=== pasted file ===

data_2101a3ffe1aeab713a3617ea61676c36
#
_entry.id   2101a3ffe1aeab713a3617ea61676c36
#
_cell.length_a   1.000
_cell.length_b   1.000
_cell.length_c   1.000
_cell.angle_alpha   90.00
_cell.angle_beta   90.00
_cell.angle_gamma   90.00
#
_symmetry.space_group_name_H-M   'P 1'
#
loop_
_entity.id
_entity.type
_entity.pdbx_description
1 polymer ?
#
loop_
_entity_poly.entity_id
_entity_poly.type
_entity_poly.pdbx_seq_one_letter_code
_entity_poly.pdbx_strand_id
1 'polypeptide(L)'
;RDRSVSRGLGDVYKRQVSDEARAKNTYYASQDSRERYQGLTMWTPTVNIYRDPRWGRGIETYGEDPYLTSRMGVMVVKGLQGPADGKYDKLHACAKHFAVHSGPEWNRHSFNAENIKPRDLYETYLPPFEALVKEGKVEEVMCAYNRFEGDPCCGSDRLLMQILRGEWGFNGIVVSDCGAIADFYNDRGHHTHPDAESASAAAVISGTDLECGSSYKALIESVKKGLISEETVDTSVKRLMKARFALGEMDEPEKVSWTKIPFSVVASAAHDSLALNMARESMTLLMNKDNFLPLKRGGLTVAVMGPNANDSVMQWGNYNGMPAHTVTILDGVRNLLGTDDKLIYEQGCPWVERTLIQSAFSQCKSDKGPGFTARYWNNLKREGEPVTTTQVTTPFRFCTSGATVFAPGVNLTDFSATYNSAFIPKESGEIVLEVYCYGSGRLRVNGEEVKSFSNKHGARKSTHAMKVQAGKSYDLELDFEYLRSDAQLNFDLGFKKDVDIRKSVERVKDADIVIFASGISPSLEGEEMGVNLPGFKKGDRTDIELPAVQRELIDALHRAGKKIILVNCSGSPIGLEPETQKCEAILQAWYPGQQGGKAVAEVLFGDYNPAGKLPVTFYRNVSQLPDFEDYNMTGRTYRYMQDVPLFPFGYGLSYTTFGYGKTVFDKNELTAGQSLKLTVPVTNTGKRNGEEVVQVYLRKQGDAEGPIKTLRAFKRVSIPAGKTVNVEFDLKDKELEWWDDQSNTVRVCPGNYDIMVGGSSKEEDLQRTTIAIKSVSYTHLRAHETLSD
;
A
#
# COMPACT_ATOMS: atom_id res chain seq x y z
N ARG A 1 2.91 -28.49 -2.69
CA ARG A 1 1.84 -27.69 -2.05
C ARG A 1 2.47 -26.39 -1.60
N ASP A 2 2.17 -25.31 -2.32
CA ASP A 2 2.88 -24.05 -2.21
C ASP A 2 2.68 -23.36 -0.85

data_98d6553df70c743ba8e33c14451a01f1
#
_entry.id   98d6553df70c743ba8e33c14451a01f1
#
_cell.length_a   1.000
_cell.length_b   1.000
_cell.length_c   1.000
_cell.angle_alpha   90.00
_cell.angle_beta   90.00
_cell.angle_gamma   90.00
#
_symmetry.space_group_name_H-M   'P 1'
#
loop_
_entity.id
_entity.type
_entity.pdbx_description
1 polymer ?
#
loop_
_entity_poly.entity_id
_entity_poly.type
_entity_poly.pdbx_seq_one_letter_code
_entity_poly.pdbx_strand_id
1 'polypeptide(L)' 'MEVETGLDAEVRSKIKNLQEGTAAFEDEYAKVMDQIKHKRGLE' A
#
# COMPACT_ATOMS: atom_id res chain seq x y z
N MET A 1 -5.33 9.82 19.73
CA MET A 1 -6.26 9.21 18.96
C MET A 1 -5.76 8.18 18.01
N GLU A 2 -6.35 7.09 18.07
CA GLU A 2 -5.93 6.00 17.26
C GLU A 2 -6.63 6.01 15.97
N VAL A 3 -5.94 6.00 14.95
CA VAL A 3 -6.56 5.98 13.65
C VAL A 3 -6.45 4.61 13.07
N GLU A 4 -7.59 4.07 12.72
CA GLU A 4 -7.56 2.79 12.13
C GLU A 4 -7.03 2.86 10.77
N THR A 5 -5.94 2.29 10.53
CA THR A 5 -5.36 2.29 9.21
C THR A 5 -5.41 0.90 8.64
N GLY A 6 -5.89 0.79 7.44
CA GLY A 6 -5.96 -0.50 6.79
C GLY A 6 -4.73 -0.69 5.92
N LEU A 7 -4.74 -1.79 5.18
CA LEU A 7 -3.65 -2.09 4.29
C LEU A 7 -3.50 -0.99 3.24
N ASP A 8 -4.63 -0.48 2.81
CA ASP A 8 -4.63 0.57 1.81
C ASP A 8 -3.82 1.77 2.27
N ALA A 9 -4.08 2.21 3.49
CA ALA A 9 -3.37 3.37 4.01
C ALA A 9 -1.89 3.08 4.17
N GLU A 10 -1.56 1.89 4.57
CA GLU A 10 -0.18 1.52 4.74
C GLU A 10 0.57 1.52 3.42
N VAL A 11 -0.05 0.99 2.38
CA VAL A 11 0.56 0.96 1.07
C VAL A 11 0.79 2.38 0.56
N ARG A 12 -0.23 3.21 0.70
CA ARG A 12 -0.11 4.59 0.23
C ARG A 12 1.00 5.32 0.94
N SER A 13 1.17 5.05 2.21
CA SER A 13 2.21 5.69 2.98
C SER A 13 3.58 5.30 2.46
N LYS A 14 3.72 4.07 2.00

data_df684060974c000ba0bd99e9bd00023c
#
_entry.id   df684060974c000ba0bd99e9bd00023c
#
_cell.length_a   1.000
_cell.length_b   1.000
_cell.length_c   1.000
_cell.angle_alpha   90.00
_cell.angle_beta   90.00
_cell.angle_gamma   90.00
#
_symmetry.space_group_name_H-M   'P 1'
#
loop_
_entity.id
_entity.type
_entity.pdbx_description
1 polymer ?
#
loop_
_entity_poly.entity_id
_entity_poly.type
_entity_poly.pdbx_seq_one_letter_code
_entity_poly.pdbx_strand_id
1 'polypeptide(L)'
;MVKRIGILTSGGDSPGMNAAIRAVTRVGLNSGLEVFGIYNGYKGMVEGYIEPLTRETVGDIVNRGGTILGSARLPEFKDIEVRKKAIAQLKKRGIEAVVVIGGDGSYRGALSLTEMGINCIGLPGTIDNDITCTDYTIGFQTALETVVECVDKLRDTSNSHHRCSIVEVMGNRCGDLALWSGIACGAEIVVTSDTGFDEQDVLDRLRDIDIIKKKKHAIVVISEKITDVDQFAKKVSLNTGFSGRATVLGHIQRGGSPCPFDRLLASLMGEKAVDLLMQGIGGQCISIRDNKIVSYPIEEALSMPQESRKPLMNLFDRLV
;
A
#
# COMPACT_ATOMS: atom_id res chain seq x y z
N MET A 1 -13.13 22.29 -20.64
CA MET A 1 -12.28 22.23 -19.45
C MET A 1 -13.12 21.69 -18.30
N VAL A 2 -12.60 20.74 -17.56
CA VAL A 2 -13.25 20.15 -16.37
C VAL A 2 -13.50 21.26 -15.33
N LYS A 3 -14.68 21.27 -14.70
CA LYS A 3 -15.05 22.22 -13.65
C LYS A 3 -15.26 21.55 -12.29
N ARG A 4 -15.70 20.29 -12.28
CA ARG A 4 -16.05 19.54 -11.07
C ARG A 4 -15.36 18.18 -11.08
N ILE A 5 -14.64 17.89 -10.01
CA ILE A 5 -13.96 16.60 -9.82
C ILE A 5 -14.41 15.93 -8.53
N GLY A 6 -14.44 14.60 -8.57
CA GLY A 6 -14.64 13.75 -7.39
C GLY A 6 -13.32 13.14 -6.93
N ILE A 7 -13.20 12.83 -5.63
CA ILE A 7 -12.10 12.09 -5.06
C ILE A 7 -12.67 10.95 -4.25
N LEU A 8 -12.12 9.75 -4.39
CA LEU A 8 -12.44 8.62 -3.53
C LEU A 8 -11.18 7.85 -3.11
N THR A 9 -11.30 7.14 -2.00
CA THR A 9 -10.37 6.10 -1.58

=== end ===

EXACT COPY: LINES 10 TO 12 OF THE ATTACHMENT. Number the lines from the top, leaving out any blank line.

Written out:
_cell.angle_gamma   90.00
#
_symmetry.space_group_name_H-M   'P 1'